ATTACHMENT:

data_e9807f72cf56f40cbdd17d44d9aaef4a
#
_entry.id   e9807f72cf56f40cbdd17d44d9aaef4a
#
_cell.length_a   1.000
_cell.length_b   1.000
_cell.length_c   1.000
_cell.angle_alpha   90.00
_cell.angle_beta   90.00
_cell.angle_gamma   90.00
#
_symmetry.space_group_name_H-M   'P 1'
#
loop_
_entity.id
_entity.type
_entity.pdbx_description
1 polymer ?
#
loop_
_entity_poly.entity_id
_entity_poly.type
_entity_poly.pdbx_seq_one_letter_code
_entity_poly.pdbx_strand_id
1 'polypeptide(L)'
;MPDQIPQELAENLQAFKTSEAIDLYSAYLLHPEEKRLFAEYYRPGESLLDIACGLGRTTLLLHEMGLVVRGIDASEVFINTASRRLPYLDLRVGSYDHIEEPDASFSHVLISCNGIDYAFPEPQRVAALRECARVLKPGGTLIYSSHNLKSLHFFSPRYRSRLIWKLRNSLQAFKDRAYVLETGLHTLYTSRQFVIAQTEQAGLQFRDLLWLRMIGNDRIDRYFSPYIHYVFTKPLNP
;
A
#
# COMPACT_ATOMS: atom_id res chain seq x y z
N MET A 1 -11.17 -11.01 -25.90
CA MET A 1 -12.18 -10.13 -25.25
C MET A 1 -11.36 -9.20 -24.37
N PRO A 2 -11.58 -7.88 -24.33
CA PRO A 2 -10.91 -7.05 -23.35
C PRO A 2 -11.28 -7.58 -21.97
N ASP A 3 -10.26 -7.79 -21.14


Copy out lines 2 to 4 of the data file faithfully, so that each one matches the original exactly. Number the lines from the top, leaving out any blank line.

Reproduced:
#
_entry.id   e9807f72cf56f40cbdd17d44d9aaef4a
#